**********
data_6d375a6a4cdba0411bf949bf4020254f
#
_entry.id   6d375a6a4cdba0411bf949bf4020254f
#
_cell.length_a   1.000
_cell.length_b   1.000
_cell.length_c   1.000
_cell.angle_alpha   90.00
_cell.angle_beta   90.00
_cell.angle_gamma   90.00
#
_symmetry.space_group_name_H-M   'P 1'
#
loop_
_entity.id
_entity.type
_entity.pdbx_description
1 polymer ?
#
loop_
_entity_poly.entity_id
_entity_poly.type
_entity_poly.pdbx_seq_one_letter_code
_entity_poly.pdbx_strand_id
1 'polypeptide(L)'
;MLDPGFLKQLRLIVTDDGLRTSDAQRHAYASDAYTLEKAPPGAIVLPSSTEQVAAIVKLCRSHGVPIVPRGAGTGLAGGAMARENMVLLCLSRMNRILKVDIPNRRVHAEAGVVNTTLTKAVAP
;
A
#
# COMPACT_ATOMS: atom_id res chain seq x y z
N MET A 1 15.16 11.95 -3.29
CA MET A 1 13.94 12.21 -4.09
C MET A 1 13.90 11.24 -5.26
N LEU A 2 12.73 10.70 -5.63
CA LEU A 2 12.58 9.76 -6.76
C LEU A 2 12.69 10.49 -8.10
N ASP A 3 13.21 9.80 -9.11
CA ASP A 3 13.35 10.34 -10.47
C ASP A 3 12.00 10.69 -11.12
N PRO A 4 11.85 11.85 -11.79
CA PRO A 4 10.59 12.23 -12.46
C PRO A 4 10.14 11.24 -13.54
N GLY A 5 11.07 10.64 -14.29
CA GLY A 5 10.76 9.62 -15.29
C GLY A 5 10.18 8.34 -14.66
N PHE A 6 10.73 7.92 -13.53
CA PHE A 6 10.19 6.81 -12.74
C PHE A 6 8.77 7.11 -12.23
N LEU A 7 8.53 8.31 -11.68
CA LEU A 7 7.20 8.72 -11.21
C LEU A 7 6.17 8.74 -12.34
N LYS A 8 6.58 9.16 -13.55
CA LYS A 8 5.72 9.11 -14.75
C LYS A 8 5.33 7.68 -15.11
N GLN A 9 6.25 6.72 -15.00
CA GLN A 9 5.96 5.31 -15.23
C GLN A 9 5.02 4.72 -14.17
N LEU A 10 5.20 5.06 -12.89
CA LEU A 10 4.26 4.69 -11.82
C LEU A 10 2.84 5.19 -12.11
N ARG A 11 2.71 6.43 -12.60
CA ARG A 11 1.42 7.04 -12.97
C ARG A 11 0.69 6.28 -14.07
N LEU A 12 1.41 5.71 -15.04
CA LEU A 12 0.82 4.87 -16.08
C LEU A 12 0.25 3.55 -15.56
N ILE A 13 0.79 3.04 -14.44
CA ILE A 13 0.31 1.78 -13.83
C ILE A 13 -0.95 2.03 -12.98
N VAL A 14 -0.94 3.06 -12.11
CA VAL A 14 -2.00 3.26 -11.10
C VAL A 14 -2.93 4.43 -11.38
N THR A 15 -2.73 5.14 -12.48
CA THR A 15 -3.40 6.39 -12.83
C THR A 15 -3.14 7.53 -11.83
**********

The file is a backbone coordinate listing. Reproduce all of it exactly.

data_6d375a6a4cdba0411bf949bf4020254f
#
_entry.id   6d375a6a4cdba0411bf949bf4020254f
#
_cell.length_a   1.000
_cell.length_b   1.000
_cell.length_c   1.000
_cell.angle_alpha   90.00
_cell.angle_beta   90.00
_cell.angle_gamma   90.00
#
_symmetry.space_group_name_H-M   'P 1'
#
loop_
_entity.id
_entity.type
_entity.pdbx_description
1 polymer ?
#
loop_
_entity_poly.entity_id
_entity_poly.type
_entity_poly.pdbx_seq_one_letter_code
_entity_poly.pdbx_strand_id
1 'polypeptide(L)'
;MLDPGFLKQLRLIVTDDGLRTSDAQRHAYASDAYTLEKAPPGAIVLPSSTEQVAAIVKLCRSHGVPIVPRGAGTGLAGGAMARENMVLLCLSRMNRILKVDIPNRRVHAEAGVVNTTLTKAVAP
;
A
#
# COMPACT_ATOMS: atom_id res chain seq x y z
N MET A 1 15.16 11.95 -3.29
CA MET A 1 13.94 12.21 -4.09
C MET A 1 13.90 11.24 -5.26
N LEU A 2 12.73 10.70 -5.63
CA LEU A 2 12.58 9.76 -6.76
C LEU A 2 12.69 10.49 -8.10
N ASP A 3 13.21 9.80 -9.11
CA ASP A 3 13.35 10.34 -10.47
C ASP A 3 12.00 10.69 -11.12
N PRO A 4 11.85 11.85 -11.79
CA PRO A 4 10.59 12.23 -12.46
C PRO A 4 10.14 11.24 -13.54
N GLY A 5 11.07 10.64 -14.29
CA GLY A 5 10.76 9.62 -15.29
C GLY A 5 10.18 8.34 -14.66
N PHE A 6 10.73 7.92 -13.53
CA PHE A 6 10.19 6.81 -12.74
C PHE A 6 8.77 7.11 -12.23
N LEU A 7 8.53 8.31 -11.68
CA LEU A 7 7.20 8.72 -11.21
C LEU A 7 6.17 8.74 -12.34
N LYS A 8 6.58 9.16 -13.55
CA LYS A 8 5.72 9.11 -14.75
C LYS A 8 5.33 7.68 -15.11
N GLN A 9 6.25 6.72 -15.00
CA GLN A 9 5.96 5.31 -15.23
C GLN A 9 5.02 4.72 -14.17
N LEU A 10 5.20 5.06 -12.89
CA LEU A 10 4.26 4.69 -11.82
C LEU A 10 2.84 5.19 -12.11
N ARG A 11 2.71 6.43 -12.60
CA ARG A 11 1.42 7.04 -12.97
C ARG A 11 0.69 6.28 -14.07
N LEU A 12 1.41 5.71 -15.04
CA LEU A 12 0.82 4.87 -16.08
C LEU A 12 0.25 3.55 -15.56
N ILE A 13 0.79 3.04 -14.44
CA ILE A 13 0.31 1.78 -13.83
C ILE A 13 -0.95 2.03 -12.98
N VAL A 14 -0.94 3.06 -12.11
CA VAL A 14 -2.00 3.26 -11.10
C VAL A 14 -2.93 4.43 -11.38
N THR A 15 -2.73 5.14 -12.48
CA THR A 15 -3.40 6.39 -12.83
C THR A 15 -3.14 7.53 -11.83